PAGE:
I still do not see the bias toward iphone weather it's today or in 10 years. Chances are in 10 years they may be unknown to the general public....things change that fast. Blockbuster went from zero to 10K stores to 11 stores is less than 15 years....it can happen to anyone.


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#19 jebr

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Posted 24 October 2017 - 08:52 AM

The NFC technology (or the ability to use Apple Pay/Android Pay) is almost certainly the best way forward. We've had NFC fare cards here in MSP for about 10 years now, although since it was built to be somewhat asynchronous (the buses don't talk back to the server until they go into the garage for the night) the only method is to use the agency's farecard (which is free.) Cash is still accepted on buses and ticket machines, though.

 

My only concern is that NYC needs something to sell to people who are unbanked and/or don't have a contactless card. There's a lot of people, especially when you look at the transit system world, that don't have bank accounts and operate on a mainly cash basis. There's also plenty of people who are banked but don't have any sort of contactless card (most budget phones don't have NFC built in, and most banks in the US currently don't issue contactless cards.) There certainly are solutions to use, but the agency needs to be proactive in making those solutions instead of reactive when they realize there's a lot of people that can't use contactless without an agency solution.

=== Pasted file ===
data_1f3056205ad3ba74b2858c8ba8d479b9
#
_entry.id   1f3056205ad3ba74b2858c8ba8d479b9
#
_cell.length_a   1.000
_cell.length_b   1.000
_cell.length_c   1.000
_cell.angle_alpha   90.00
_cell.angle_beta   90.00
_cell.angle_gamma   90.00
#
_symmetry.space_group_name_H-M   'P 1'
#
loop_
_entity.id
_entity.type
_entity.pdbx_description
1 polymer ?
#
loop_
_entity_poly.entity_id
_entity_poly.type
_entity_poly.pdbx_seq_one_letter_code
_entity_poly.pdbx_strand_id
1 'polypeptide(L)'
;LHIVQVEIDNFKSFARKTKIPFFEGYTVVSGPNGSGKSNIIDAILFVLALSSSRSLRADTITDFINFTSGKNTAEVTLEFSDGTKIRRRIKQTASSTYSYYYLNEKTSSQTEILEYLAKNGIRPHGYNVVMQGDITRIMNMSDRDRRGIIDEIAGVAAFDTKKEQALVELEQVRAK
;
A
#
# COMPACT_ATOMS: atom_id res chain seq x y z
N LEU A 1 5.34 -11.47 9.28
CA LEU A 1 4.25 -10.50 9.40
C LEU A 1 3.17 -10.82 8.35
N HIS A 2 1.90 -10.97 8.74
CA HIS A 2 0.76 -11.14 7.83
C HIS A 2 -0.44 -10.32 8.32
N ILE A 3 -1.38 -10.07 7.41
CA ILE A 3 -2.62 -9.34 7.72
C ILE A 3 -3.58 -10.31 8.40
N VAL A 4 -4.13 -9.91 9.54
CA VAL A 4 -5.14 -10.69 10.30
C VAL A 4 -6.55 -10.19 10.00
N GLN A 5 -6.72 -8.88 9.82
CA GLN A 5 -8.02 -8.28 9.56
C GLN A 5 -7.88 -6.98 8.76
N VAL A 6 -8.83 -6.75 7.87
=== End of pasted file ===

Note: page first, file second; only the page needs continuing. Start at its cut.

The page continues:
#20 jis

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Posted 24 October 2017 - 09:19 AM

In case anyone had difficulty believing or understanding the stuff that I have been trying to explain.... including all that claim to be IT experts ;)

 

https://www.nytimes....-york.html?_r=0

 

And jebr, NYC will have a designated NFC Card that will be vended by the MTA under a name yet to be determined, sort of like London has the Oyster Cards and Chicago has the Ventra Cards. So your concern is already being addressed. Afterall the guys who manage the Oyster system are the ones who have been chosen to deploy the system in New York.


Edited by jis, 24 October 2017 - 09:29 AM.